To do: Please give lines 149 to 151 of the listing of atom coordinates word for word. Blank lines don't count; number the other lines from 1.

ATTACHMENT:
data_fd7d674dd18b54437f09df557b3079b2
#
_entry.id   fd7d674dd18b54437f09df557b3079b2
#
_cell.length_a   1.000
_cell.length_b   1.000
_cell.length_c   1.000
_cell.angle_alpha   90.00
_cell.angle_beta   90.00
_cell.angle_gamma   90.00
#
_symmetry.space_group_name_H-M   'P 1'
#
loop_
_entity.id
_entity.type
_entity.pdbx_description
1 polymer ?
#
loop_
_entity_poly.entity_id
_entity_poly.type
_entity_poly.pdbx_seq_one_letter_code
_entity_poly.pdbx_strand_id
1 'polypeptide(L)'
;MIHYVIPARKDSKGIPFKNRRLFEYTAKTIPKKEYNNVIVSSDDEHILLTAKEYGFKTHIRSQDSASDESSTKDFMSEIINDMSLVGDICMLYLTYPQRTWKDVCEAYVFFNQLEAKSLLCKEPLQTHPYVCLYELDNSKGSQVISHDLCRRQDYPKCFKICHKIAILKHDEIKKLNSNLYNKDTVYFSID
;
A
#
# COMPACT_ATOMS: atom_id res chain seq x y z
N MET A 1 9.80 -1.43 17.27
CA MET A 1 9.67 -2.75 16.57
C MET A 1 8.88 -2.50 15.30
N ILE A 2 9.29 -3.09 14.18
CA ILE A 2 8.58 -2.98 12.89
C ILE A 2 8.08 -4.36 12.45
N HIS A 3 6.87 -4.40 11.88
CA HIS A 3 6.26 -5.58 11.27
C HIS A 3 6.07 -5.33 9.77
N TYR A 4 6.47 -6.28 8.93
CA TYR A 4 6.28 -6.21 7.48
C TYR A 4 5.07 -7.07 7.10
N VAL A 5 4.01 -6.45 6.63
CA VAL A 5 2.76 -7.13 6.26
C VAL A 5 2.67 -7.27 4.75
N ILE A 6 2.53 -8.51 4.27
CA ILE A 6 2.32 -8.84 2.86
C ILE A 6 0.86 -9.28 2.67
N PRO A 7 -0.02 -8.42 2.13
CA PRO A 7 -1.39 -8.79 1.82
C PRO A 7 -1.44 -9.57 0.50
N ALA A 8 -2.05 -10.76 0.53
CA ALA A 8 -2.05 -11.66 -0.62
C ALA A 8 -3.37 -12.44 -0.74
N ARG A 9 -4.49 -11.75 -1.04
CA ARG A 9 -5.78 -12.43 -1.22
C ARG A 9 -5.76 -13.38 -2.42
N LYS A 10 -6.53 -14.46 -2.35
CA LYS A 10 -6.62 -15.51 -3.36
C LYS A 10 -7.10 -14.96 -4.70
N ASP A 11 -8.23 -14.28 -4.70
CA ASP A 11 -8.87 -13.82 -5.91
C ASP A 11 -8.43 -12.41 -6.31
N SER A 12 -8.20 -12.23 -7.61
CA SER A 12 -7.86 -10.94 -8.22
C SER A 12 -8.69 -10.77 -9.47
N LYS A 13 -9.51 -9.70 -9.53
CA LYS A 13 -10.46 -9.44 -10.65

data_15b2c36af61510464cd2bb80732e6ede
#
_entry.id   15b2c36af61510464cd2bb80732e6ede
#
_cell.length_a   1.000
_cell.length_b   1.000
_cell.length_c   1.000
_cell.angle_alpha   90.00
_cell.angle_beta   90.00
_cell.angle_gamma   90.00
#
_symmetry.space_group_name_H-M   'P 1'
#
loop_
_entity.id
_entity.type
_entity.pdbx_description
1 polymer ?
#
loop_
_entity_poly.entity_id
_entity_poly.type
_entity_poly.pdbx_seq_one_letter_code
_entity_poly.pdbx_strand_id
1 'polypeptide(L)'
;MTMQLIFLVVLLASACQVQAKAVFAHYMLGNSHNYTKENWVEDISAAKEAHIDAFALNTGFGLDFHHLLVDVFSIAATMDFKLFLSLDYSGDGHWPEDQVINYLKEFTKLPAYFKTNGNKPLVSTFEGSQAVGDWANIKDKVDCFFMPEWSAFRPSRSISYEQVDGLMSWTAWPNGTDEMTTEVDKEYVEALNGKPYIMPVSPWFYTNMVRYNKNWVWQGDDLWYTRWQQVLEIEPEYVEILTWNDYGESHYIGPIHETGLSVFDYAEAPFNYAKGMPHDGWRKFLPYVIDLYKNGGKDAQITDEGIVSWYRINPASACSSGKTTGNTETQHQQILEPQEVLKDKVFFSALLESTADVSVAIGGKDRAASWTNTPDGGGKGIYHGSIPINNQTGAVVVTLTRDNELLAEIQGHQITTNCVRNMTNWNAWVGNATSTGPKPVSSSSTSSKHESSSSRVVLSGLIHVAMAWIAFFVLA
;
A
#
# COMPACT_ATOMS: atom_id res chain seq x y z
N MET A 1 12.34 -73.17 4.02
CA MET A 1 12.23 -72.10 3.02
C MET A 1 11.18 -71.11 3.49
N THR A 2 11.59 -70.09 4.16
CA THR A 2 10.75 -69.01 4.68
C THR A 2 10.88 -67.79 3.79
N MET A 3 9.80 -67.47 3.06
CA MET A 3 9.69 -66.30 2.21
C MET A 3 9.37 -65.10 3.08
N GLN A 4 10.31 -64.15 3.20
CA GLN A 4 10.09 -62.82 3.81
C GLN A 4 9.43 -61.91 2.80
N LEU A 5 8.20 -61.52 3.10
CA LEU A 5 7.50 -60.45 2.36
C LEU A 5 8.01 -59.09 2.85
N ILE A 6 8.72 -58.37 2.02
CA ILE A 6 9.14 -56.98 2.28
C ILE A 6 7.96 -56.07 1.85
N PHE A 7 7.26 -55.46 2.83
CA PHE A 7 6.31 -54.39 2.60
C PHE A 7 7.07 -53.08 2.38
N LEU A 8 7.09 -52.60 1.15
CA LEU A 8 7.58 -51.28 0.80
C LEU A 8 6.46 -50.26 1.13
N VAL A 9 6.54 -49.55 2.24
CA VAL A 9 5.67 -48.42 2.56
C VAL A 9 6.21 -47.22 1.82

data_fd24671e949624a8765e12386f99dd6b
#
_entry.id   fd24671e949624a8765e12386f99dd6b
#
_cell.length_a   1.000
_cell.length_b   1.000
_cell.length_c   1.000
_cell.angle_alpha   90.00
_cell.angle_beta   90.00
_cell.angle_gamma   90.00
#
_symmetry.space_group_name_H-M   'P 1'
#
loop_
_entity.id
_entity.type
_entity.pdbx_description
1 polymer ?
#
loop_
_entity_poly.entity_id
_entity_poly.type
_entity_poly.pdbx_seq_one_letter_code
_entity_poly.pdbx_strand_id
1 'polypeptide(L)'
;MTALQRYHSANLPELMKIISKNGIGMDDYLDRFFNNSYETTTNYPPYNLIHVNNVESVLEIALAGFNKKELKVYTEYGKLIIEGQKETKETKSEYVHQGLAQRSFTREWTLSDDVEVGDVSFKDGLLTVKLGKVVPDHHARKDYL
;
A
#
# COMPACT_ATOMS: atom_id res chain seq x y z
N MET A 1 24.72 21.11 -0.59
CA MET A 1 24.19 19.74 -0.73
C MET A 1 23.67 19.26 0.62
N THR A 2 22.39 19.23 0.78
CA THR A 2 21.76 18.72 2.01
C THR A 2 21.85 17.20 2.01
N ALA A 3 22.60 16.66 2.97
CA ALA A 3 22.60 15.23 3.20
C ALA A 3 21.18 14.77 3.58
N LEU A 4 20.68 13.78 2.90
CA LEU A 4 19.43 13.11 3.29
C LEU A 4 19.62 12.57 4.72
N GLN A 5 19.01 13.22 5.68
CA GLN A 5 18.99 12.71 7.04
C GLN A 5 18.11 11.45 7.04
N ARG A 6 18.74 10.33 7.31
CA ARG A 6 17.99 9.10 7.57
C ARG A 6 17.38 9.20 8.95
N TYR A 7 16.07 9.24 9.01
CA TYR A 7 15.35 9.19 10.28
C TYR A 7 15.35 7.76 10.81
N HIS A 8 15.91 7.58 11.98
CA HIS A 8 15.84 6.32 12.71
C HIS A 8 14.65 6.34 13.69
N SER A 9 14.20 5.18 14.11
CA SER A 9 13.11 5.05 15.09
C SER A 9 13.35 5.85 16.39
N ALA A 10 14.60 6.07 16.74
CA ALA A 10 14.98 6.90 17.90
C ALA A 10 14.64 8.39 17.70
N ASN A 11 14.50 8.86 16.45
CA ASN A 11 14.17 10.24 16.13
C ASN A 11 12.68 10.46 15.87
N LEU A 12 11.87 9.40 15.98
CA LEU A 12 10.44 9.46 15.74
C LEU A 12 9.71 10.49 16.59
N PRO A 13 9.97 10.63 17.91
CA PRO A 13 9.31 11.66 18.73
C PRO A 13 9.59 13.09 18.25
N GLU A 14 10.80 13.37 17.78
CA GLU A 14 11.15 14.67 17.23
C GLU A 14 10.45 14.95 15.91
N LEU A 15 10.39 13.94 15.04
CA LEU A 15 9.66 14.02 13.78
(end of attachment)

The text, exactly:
_entity_poly.pdbx_strand_id
1 'polypeptide(L)'
;MTALQRYHSANLPELMKIISKNGIGMDDYLDRFFNNSYETTTNYPPYNLIHVNNVESVLEIALAGFNKKELKVYTEYGKLIIEGQKETKETKSEYVHQGLAQRSFTREWTLSDDVEVGDVSFKDGLLTVKLGKVVPDHHARKDYL